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Submission + - Scope of FBI National Security Letters Revealed by Lifted Gag Order (

Advocatus Diaboli writes: One of the most striking revelations, Merrill said during a press teleconference, was that the FBI was requesting detailed cell site location information — cellphone tracking records — under the heading of “radius log” information. Traditionally, radius log refers to a user’s attempts to connect to a server or a DSL line — a sort of anachronism given the progress of technology. “The notion that the government can collect cellphone location information — to turn your cellphone into a tracking device, just by signing a letter — is extremely troubling,” Merrill said. The court ruling noted that the FBI is no longer requesting this type of information using NSLs, but wants to maintain the possibility of doing so in the future.

In the newly unredacted ruling, U.S. District Court Judge Victor Marrero wrote that the case “implicates serious issues, both with respect to the First Amendment and accountability of the government to the people.” According to the Electronic Frontier Foundation, around 300,000 NSLs have been issued since 2001. By 2008, the Justice Department concluded that the FBI had been abusing its powers with NSLs, even after changing policies in 2006. “I feel vindicated today,” said Merrill. “But there’s a lot more work to be done.”

Comment Re:Sputnik? (Score 3, Interesting) 135

but the development of the Shuttle and the Soviets' failure with their equivalent

Actually, the Soviets succeeded in realizing that an airplane-shaped payload strapped onto the side of a rocket makes no sense after only one flight. It took us over 100 flights before we realized the same thing. I think they won that round.

Submission + - With a heavy heart, I Disable Advertising 3

GerryGilmore writes: As someone with a 6-digit ID, and has been following /. for much longer, I've always wanted to support the site — ideally without coughing up real US$$. Hence, once the ads started, I was fine with it. And, once they started targeting based on recent purchases (yep, I just bought some Gibson Vintage guitar strings and — surprise — here's an ad for GV strings!), I was even OK with that. Recently (how recently I truly can't say, but call it within the last year) however, the number and intrusiveness of the ads has become untenable, so I just Disabled Advertising.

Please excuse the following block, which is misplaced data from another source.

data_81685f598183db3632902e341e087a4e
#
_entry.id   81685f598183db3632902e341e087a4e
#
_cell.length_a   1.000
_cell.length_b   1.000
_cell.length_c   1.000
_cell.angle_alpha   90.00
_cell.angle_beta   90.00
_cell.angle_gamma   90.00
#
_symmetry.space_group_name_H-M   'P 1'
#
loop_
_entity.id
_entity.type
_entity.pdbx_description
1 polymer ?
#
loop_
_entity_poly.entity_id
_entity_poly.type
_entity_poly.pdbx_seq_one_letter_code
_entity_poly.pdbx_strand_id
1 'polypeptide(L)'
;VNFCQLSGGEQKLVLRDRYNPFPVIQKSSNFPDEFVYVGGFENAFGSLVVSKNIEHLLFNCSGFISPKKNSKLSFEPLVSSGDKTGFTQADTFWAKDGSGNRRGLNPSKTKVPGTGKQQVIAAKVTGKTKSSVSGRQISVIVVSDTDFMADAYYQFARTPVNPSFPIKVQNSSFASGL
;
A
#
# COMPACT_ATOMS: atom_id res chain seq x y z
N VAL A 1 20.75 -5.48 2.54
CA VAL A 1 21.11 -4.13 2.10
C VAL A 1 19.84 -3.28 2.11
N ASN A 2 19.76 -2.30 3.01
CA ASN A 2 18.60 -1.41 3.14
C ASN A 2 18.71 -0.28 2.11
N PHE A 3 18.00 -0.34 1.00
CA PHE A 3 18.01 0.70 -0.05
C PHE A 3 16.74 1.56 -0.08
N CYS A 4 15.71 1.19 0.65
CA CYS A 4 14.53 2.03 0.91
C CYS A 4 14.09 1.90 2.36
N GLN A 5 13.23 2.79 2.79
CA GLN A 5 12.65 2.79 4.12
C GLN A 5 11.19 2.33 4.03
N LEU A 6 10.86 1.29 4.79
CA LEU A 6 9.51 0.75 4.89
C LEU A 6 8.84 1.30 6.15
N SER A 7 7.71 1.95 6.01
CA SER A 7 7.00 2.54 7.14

If you want to win my advertising heart back, a couple of suggestions:
No flash!! Too many reasons to list...
No sound!!! How does anyone allow this? Does no one realize how more-than-irritating it is for crap ad music/voiceover to start blasting out??
No javascript!! Look, I know, but — a fella can dream, right? Just like JS developers can dream that their scripts don't hang and lock up the browser. Just like FF developers can dream that FF doesn't consume every byte available. Just like....

Comment Re:Is this really as typical as it seems? (Score 2) 110

New technology market deployments go in stages, including the following:
  1) The underlying technology becomes available and financially viable. The window opens.
  2) An explosion of companies introduce competing products and try to capture market share. They are in a race to jump through the window.
  3) There is a shakeout: A handful become the dominant producers and the rest die off or move on to other things. The window has closed.

We've seen this over and over. (Two examples from a few decades back were the explosions of Unix boxes and PC graphics accelerator chips)

IoT applications recently passed stage 1), with the introduction of $1-ish priced, ultra-low-power (batteries last for years), systems-on-a-chip (computer, radio peripheral, miscellaneous sensor and other device interfaces) from TI, Nordic, Dialog, and others. It's in stage 2) now.